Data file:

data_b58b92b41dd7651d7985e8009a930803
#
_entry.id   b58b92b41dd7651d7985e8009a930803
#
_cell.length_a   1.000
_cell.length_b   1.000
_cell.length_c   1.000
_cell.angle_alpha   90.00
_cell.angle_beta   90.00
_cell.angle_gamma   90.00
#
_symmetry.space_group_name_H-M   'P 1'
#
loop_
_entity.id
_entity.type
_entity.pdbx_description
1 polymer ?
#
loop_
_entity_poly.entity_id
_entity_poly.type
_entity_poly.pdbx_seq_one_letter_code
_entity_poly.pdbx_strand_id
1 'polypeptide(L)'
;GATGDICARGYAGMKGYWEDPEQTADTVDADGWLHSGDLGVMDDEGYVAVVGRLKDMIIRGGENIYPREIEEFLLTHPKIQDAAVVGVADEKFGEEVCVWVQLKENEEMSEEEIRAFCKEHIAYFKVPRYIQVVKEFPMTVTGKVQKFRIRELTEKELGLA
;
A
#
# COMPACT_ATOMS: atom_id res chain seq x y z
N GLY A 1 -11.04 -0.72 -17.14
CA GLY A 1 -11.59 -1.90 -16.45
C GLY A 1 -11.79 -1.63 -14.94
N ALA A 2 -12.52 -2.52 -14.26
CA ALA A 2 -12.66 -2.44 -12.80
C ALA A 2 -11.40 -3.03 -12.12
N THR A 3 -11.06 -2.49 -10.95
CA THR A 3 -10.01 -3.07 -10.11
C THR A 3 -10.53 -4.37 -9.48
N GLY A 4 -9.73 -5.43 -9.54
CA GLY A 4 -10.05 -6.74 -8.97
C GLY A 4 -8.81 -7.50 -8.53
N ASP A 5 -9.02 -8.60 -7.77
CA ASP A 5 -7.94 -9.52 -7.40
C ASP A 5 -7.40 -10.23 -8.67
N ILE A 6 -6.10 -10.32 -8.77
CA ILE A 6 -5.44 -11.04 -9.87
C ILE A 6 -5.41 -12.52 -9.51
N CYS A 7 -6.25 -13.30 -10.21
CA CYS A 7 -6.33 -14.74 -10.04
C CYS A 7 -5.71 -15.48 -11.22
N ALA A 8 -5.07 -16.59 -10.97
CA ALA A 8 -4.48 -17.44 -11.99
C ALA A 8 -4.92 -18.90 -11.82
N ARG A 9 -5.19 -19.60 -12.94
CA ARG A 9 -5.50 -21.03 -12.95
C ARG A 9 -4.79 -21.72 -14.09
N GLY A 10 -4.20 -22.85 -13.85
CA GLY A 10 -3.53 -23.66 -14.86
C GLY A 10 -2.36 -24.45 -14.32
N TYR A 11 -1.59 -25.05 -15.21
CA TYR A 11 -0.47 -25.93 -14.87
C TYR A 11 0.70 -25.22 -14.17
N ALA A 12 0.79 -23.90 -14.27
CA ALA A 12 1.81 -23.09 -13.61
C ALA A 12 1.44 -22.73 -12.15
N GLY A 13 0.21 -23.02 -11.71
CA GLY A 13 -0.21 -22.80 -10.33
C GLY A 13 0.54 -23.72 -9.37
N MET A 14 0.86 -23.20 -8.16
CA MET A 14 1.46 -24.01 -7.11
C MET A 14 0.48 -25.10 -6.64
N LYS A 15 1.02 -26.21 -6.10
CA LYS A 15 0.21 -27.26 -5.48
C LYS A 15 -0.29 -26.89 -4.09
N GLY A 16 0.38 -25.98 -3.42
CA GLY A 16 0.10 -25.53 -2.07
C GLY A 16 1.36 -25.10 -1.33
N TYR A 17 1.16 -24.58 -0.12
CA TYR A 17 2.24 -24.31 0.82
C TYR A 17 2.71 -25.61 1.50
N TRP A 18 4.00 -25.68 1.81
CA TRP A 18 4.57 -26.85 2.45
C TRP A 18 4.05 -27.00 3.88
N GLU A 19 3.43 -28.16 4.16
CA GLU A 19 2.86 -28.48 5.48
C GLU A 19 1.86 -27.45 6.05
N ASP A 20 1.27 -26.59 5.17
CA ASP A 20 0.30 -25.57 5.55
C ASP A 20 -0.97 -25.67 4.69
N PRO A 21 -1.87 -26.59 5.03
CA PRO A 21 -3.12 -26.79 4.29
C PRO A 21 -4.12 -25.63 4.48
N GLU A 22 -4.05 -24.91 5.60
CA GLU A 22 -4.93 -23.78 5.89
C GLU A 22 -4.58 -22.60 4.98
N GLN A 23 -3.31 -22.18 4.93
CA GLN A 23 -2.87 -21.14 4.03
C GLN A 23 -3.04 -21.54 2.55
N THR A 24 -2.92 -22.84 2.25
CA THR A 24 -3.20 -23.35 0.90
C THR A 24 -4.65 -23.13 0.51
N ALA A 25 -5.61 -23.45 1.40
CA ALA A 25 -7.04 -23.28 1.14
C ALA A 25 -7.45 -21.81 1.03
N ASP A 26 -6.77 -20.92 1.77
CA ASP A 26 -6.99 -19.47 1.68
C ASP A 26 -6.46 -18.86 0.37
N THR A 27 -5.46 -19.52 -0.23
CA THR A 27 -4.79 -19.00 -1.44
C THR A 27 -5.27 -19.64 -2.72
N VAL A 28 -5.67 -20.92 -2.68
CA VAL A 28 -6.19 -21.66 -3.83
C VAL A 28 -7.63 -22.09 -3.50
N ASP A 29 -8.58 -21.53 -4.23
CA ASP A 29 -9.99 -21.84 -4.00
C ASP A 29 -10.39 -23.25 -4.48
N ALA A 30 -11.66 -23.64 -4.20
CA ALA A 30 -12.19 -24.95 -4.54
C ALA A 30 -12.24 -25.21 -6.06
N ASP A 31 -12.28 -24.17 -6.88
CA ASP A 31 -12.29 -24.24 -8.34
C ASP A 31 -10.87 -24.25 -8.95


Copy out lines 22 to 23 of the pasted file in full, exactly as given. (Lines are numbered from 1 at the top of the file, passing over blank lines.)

_entity_poly.type
_entity_poly.pdbx_seq_one_letter_code